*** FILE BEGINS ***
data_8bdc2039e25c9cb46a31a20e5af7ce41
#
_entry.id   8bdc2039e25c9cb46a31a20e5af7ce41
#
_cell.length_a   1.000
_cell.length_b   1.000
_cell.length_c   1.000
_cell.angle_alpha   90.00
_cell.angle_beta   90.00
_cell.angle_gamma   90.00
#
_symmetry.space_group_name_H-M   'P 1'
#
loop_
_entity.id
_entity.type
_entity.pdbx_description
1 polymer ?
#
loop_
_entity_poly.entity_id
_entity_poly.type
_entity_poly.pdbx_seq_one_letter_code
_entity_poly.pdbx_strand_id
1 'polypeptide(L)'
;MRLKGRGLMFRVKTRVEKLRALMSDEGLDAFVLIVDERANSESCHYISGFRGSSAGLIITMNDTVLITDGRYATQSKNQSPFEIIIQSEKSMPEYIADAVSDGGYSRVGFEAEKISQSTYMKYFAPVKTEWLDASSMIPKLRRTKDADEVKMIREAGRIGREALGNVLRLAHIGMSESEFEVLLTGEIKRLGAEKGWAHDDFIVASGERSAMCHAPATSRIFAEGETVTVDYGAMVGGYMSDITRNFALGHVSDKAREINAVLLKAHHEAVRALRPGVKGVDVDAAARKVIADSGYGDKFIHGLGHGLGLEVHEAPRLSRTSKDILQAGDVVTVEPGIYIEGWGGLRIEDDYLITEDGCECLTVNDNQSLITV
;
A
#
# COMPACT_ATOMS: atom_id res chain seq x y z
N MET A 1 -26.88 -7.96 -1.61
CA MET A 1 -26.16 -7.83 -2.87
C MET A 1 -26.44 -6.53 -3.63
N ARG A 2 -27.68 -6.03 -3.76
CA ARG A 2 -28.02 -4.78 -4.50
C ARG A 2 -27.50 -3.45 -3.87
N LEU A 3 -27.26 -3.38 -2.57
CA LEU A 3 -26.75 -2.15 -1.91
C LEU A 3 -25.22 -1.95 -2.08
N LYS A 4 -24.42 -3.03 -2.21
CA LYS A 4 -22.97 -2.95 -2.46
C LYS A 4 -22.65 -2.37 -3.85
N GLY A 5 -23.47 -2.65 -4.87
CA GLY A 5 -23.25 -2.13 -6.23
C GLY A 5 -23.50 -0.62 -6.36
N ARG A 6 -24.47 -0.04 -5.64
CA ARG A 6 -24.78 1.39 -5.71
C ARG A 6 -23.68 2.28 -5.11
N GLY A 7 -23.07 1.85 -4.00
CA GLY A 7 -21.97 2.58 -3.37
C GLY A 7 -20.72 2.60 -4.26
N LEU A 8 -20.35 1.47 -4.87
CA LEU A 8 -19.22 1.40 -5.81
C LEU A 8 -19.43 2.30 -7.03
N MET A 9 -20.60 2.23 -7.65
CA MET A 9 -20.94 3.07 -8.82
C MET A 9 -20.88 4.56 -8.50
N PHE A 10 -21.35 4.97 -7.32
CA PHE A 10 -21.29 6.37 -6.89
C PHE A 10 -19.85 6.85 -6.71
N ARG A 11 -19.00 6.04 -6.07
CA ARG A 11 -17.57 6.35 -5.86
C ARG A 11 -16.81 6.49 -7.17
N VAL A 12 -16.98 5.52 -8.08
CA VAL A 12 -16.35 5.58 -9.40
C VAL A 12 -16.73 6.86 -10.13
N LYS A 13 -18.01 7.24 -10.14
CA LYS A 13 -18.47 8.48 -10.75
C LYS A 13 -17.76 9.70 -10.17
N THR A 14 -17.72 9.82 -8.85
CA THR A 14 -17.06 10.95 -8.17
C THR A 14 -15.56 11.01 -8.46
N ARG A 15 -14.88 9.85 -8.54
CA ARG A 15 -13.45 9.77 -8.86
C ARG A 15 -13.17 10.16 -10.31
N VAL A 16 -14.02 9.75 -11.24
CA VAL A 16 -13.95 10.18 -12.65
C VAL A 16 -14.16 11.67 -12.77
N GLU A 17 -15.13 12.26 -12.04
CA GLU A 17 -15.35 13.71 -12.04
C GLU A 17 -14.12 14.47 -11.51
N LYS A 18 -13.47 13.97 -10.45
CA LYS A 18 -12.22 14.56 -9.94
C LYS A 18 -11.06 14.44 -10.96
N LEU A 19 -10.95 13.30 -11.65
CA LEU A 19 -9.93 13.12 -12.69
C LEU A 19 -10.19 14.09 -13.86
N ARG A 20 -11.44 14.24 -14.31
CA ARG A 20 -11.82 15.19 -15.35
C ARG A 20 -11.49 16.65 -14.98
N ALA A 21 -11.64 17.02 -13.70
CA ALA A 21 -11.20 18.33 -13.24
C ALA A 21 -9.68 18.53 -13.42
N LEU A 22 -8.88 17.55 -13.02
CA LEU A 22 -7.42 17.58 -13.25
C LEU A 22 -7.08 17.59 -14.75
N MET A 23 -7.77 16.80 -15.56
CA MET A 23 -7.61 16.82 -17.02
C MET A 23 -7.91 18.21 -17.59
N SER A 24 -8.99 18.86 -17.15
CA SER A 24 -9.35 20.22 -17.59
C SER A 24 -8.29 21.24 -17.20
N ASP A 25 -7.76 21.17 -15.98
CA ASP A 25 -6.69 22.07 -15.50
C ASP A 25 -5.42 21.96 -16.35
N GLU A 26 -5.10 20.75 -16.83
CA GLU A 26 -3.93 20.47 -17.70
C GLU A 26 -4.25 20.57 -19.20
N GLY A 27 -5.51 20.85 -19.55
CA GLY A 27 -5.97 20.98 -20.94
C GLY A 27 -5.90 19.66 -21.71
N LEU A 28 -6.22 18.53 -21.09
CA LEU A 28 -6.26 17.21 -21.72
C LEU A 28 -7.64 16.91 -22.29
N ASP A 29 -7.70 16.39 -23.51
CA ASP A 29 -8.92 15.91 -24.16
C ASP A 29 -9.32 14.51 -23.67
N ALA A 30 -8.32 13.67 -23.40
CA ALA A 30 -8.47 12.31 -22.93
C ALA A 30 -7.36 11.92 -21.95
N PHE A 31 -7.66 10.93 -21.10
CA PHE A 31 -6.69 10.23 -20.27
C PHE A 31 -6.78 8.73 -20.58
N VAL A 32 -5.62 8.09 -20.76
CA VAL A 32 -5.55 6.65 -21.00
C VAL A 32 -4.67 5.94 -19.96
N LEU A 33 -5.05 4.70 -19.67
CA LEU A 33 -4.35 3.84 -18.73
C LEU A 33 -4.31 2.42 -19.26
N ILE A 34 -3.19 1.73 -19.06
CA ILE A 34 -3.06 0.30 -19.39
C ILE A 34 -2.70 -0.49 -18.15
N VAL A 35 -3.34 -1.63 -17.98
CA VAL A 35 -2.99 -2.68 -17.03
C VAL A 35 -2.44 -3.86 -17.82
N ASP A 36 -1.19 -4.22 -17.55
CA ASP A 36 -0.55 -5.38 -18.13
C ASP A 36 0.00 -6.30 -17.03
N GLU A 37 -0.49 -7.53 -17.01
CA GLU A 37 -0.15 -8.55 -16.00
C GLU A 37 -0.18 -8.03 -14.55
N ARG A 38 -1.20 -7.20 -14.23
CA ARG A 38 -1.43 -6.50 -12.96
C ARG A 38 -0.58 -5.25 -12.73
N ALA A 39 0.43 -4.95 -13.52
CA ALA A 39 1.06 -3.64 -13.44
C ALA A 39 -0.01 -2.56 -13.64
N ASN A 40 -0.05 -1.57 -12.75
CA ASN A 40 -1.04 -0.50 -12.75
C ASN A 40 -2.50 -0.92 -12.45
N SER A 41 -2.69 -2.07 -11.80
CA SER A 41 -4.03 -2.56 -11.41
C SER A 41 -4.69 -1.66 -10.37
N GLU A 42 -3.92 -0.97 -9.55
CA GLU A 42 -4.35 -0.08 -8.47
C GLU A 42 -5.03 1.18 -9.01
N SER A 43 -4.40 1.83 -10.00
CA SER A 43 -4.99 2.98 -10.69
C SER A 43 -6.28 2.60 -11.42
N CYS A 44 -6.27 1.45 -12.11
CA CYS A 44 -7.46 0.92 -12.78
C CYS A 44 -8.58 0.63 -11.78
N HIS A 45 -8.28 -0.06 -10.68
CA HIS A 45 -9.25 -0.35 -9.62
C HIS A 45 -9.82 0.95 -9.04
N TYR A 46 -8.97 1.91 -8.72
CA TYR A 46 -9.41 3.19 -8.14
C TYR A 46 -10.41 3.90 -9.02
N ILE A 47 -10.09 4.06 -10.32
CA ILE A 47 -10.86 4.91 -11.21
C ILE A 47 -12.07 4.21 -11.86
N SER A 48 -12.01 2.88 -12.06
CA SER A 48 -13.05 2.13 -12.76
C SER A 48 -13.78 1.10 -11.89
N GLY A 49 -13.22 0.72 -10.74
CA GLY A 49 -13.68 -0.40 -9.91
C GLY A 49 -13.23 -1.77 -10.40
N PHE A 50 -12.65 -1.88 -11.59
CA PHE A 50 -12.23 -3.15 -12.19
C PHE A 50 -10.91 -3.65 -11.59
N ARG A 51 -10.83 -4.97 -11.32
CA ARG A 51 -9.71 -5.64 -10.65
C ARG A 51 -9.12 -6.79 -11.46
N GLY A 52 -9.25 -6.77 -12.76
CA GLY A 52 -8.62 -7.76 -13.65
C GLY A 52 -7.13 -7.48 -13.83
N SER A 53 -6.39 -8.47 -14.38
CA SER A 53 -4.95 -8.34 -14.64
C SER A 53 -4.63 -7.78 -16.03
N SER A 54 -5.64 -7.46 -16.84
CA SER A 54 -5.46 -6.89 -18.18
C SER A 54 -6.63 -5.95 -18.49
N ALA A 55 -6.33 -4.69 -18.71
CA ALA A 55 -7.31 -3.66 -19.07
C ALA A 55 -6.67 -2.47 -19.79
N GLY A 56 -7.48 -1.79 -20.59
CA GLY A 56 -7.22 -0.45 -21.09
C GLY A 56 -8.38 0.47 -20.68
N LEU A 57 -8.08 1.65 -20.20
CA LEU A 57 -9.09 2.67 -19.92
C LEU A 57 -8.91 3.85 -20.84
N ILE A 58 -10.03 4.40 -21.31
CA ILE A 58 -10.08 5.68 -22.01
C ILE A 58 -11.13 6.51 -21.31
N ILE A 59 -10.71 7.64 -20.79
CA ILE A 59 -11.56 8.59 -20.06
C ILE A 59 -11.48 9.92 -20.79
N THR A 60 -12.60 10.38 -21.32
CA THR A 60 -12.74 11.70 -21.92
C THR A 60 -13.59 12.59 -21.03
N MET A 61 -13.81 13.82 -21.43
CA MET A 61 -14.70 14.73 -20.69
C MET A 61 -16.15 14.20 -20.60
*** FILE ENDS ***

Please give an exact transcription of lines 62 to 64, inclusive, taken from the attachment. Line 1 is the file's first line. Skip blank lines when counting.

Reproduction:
CA ARG A 11 -17.57 6.35 -5.86
C ARG A 11 -16.81 6.49 -7.17
N VAL A 12 -16.98 5.52 -8.08